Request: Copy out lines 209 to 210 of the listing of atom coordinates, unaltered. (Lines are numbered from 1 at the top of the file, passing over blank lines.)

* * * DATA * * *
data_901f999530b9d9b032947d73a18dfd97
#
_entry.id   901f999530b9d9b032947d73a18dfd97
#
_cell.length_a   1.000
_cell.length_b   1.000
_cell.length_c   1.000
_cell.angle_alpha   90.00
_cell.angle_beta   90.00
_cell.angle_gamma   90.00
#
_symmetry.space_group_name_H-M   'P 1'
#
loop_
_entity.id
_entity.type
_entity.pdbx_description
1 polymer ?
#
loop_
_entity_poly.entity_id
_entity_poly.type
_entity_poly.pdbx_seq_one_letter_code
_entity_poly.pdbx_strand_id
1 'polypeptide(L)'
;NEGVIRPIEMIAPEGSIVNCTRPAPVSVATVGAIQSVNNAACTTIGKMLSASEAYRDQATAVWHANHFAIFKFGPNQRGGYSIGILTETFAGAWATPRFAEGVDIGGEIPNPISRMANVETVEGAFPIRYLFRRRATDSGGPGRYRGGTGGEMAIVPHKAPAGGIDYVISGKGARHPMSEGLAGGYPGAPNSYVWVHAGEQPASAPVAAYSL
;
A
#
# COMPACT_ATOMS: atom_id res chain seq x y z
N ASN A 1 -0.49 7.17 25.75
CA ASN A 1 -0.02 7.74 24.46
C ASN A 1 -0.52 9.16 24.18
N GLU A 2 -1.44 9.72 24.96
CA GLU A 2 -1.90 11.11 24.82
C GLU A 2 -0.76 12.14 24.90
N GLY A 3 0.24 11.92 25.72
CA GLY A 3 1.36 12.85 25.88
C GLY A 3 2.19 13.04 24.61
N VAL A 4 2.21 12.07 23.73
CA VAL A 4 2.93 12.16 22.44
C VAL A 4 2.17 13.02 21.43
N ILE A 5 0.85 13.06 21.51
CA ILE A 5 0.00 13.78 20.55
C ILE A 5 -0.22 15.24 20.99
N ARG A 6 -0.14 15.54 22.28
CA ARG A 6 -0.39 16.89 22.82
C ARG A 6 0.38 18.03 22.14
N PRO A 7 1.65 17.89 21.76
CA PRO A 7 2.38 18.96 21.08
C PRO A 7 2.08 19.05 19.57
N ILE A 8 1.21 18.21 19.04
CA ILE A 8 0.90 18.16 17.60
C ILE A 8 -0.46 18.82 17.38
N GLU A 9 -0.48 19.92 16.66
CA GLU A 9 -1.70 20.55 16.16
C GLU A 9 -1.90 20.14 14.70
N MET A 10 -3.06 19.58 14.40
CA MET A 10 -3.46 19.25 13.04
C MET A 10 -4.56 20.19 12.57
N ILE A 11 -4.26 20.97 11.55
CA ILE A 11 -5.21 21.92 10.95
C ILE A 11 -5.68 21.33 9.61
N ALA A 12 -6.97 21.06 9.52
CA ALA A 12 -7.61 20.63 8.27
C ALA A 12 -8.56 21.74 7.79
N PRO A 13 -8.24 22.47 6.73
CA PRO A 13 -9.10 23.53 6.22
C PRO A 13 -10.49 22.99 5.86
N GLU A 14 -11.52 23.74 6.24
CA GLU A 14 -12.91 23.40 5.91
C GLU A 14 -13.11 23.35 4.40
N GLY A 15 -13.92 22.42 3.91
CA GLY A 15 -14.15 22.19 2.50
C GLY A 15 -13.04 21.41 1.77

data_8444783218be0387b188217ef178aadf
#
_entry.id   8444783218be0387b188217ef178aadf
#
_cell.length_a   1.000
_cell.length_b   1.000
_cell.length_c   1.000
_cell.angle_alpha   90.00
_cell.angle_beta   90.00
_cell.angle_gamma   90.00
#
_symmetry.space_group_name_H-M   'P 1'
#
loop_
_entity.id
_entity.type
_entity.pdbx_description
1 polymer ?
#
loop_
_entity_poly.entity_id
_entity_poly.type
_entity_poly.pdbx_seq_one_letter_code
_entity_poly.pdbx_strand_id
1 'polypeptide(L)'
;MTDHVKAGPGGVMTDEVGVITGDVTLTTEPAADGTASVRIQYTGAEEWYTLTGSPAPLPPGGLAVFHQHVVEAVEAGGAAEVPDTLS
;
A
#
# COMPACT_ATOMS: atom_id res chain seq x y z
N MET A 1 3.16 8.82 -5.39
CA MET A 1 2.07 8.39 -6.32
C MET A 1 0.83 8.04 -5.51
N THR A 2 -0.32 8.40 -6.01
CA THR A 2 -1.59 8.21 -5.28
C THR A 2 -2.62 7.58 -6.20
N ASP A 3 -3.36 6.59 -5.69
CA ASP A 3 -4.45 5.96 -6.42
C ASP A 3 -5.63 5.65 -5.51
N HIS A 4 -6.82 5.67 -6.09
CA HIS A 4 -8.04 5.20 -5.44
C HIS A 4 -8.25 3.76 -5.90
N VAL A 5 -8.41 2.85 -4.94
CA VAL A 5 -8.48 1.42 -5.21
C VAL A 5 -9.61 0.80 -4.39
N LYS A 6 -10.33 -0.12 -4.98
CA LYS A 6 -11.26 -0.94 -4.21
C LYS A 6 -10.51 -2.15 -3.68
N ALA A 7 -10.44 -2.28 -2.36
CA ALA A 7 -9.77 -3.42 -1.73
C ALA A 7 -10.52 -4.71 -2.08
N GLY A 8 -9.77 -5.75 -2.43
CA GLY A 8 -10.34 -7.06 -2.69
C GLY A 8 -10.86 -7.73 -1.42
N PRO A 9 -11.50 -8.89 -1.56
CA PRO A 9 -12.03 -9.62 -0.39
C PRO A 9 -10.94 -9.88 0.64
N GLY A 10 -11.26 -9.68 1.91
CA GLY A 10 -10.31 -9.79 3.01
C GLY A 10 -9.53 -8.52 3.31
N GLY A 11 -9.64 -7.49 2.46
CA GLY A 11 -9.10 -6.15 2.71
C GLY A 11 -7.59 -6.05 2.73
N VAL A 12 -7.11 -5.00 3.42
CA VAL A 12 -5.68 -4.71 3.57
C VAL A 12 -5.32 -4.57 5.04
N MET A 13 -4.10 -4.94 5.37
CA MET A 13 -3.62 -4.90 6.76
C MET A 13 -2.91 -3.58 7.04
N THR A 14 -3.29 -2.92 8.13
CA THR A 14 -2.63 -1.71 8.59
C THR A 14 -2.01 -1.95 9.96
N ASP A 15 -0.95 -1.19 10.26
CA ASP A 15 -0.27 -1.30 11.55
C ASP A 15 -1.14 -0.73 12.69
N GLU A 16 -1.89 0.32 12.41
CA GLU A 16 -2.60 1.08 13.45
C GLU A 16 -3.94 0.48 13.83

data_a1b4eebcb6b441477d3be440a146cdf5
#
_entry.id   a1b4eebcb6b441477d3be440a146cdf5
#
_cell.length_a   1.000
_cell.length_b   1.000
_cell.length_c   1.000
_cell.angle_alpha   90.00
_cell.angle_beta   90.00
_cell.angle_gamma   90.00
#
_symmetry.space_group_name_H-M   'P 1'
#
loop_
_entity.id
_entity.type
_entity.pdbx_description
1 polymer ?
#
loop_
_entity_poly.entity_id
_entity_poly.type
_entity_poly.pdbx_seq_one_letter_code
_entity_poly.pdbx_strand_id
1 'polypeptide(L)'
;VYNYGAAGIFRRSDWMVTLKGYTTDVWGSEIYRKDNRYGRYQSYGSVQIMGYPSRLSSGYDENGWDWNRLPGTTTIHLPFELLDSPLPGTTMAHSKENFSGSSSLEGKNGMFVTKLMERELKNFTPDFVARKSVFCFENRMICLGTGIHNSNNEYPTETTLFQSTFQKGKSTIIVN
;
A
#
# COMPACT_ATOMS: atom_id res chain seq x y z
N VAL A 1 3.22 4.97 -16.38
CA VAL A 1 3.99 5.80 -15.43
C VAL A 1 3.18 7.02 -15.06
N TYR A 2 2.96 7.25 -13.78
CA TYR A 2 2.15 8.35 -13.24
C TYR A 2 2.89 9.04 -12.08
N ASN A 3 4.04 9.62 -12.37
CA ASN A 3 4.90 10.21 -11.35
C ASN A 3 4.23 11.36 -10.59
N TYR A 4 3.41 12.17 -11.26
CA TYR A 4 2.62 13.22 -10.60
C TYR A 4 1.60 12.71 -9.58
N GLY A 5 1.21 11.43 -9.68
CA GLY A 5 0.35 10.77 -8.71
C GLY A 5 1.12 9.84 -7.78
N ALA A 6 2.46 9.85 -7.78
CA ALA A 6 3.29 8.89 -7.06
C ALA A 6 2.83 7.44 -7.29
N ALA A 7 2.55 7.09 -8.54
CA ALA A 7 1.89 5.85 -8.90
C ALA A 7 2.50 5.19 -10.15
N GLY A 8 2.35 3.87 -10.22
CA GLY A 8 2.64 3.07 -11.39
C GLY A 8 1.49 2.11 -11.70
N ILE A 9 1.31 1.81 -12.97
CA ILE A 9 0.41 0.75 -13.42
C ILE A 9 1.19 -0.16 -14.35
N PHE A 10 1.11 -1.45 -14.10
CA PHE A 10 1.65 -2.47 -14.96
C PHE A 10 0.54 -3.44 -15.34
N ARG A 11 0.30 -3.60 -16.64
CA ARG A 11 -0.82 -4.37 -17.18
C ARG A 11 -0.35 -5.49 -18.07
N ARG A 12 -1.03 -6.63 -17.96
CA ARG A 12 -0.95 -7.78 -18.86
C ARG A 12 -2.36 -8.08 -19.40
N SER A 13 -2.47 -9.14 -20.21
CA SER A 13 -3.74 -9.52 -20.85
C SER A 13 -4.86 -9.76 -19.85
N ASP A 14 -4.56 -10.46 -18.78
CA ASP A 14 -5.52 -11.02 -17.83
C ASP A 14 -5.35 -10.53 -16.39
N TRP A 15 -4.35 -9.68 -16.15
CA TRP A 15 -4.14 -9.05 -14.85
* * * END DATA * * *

CA ILE A 9 0.41 0.75 -13.42
C ILE A 9 1.19 -0.16 -14.35